Rep. Ted Lieu (D-CA) deleted a tweet Monday after getting called out by Twitter CEO Elon Musk for posting false information about the latest release of “The Twitter Files.”
The latest Twitter Files release showed that the Biden administration pressed the social media platform to suppress alleged COVID “disinformation” while promoting the White House’s preferred messaging.
“Dear @davidzweig: The tweet you cite is in fact misleading. People of all ages at high risk from COVID generally benefit from vaccines,” Lieu tweeted. “Prior natural immunity may last only a few months. COVID appears to be a leading cause of death for children.”
Musk responded to another tweet that stated: “@tedlieu The preprint you linked to has actually been re-written as a result of my critique because it is seriously flawed and inaccurate. You linked to the old version.”
Musk said, “Ted is linking to misleading data @CommunityNotes.”
Lieu’s tweet was subsequently deleted.
— Ian Miles Cheong (@stillgray) December 26, 2022
The newest release of The Twitter Files came in a Twitter thread from reporter David Zweig.
The federal government reportedly “rigged” the COVID debate, “By censoring info that was true but inconvenient to U.S. govt. policy,” as well as “discrediting doctors and other experts who disagreed,” and “ordinary users,” according to Zweig.
The pressure to suppress certain COVID details while elevating a preferred narrative included officials in both the Trump and Biden administrations.
“Internal files at Twitter that I viewed while on assignment for @thefp showed that both the Trump and Biden administrations directly pressed Twitter executives to moderate the platform’s pandemic content according to their wishes,” Zweig tweeted.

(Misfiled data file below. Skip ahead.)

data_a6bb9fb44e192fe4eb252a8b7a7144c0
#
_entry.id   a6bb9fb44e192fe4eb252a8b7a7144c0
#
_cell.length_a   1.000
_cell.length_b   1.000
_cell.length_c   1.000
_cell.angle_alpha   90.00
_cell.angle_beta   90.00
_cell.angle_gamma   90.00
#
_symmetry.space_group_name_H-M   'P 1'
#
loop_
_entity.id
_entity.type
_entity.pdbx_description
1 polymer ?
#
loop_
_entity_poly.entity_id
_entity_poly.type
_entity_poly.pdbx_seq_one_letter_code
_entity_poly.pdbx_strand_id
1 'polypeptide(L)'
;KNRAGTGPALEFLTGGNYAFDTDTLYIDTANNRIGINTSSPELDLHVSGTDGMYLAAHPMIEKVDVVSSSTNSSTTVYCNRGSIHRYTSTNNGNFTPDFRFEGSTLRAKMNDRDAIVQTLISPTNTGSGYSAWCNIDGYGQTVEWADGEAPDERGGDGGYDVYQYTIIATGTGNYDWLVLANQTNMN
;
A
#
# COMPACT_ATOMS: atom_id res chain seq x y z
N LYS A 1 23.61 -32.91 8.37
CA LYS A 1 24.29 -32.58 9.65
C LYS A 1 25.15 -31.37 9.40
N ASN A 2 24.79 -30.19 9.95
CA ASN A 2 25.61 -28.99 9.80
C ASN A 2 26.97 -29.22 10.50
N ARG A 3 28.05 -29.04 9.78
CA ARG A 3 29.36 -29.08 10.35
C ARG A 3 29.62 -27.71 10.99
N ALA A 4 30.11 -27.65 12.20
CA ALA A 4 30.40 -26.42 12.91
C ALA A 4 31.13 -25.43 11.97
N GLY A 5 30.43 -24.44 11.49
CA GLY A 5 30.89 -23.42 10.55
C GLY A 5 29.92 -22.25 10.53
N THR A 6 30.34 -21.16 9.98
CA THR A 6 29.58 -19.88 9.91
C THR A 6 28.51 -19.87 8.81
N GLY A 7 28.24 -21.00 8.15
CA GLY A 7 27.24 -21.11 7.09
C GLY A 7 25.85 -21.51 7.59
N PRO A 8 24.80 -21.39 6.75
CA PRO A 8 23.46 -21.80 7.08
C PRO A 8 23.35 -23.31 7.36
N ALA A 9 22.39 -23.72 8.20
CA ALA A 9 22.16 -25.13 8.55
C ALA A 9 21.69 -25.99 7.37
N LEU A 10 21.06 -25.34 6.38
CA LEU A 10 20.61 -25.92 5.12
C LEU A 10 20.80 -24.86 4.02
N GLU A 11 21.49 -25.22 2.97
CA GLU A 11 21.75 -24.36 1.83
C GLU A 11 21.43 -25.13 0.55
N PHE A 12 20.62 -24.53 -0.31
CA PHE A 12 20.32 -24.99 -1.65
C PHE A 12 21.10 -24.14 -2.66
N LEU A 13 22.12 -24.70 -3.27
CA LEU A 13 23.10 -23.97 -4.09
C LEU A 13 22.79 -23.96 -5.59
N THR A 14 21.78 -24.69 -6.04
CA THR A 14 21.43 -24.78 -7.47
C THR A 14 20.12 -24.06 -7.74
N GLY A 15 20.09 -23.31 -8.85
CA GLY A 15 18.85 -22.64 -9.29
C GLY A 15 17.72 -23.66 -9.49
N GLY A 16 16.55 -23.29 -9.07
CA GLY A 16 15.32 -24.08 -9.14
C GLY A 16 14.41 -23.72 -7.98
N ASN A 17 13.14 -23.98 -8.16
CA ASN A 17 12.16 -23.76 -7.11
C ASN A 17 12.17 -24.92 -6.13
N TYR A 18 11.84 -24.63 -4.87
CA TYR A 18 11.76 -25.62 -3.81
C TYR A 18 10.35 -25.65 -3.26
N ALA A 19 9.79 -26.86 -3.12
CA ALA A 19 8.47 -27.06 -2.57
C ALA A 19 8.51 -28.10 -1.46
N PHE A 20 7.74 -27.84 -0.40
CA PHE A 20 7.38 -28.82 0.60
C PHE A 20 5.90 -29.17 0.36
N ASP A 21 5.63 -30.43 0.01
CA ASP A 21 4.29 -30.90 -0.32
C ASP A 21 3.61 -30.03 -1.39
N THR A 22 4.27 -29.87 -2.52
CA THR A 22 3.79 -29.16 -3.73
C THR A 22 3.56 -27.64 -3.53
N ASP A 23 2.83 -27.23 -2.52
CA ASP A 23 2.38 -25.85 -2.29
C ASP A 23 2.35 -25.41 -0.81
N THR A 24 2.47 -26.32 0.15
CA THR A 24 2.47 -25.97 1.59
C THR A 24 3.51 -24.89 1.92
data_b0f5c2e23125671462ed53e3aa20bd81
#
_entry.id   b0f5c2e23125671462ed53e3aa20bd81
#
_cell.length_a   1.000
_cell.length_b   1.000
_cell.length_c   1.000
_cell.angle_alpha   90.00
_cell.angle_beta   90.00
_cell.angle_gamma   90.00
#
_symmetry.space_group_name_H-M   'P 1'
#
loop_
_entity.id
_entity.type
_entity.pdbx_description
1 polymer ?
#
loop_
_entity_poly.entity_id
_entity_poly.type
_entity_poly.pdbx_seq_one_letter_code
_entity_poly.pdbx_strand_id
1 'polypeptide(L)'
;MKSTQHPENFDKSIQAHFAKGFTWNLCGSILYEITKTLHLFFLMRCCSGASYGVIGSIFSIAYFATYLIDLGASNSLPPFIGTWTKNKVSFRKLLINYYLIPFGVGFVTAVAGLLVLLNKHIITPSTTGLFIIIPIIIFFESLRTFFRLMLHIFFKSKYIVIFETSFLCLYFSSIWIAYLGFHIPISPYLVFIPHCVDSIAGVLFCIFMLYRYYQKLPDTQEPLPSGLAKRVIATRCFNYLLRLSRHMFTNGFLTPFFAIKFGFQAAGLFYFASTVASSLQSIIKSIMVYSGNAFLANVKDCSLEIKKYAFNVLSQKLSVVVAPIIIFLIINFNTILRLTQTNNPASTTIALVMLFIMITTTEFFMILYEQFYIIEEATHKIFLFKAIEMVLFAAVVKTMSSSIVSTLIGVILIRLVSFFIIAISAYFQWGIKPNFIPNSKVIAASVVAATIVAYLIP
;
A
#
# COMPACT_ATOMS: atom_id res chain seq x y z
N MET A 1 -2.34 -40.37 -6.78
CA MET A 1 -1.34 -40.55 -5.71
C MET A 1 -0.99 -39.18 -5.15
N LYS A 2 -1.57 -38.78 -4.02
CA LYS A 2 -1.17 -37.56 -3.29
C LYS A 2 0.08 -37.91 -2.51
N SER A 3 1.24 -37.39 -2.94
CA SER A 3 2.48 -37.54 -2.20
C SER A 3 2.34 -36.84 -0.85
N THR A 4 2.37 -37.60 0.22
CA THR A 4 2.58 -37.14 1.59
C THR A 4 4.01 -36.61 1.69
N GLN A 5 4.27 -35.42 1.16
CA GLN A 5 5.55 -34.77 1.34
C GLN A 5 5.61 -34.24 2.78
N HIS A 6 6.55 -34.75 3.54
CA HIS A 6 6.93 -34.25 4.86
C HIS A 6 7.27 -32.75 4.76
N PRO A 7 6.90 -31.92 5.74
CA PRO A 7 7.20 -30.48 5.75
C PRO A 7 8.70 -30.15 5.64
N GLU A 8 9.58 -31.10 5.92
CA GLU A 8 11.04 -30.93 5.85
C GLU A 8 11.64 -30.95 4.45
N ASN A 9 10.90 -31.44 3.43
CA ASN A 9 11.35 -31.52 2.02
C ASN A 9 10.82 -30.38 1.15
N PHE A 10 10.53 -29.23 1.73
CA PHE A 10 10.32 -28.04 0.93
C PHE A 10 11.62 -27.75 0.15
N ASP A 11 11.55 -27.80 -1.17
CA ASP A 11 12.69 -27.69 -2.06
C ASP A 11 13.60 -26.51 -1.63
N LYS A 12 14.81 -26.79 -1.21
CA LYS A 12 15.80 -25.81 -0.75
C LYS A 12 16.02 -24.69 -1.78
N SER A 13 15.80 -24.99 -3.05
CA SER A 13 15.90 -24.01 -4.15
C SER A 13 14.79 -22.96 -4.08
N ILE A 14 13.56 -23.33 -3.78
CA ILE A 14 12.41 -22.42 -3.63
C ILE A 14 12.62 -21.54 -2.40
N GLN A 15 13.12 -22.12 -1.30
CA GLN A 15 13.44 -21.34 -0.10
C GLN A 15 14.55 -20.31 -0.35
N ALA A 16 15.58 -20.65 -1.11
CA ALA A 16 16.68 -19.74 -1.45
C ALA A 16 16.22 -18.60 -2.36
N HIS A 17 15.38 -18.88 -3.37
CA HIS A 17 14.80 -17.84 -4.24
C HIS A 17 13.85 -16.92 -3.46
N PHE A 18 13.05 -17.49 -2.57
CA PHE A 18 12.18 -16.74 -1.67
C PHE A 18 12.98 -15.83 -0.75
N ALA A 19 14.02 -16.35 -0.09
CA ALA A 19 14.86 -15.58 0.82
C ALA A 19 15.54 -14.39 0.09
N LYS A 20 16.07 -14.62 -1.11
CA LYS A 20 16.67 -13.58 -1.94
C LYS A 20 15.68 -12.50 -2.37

Zweig later offered evidence that the push toward select COVID information was not limited to Twitter.
“It wasn’t just Twitter. The meetings with the Trump White House were also attended by Google, Facebook, Microsoft and others,” he tweeted alongside a screenshot of the companies involved.
The Twitter Files also cited examples of suppression by bots — automated intelligence that flagged certain content — while also outsourcing moderation to workers in faraway locations like the Philippines.
The contracted workers “in places like the Philippines, also moderated content. They were given decision trees to aid in the process, but tasking non experts to adjudicate tweets on complex topics like myocarditis and mask efficacy data was destined for a significant error rate,” Zweig documented.
In some cases, content was suppressed even when users cited the Centers for Disease Control and Prevention’s (CDC) own data. In the example cited by Zweig, a bot initially flagged the tweet, with the post receiving many “tattles,” referring to reports by other users.
Dillon Burroughs contributed to this report.